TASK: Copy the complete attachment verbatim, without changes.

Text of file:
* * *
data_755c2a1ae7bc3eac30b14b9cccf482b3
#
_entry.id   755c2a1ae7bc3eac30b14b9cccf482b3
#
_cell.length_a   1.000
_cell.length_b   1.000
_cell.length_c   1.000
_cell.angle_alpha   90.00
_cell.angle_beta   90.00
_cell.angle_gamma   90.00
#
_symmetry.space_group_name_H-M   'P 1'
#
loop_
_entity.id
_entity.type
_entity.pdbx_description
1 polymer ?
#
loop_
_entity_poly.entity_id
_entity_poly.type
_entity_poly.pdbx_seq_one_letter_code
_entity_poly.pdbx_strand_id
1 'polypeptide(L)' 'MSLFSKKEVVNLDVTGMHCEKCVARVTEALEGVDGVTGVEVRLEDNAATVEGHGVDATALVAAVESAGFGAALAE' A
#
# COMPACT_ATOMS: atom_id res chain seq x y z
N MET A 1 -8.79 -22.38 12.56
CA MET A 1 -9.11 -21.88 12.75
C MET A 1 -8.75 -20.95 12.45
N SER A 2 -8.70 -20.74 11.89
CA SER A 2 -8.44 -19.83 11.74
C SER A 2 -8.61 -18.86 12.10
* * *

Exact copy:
data_755c2a1ae7bc3eac30b14b9cccf482b3
#
_entry.id   755c2a1ae7bc3eac30b14b9cccf482b3
#
_cell.length_a   1.000
_cell.length_b   1.000
_cell.length_c   1.000
_cell.angle_alpha   90.00
_cell.angle_beta   90.00
_cell.angle_gamma   90.00
#
_symmetry.space_group_name_H-M   'P 1'
#
loop_
_entity.id
_entity.type
_entity.pdbx_description
1 polymer ?
#
loop_
_entity_poly.entity_id
_entity_poly.type
_entity_poly.pdbx_seq_one_letter_code
_entity_poly.pdbx_strand_id
1 'polypeptide(L)' 'MSLFSKKEVVNLDVTGMHCEKCVARVTEALEGVDGVTGVEVRLEDNAATVEGHGVDATALVAAVESAGFGAALAE' A
#
# COMPACT_ATOMS: atom_id res chain seq x y z
N MET A 1 -8.79 -22.38 12.56
CA MET A 1 -9.11 -21.88 12.75
C MET A 1 -8.75 -20.95 12.45
N SER A 2 -8.70 -20.74 11.89
CA SER A 2 -8.44 -19.83 11.74
C SER A 2 -8.61 -18.86 12.10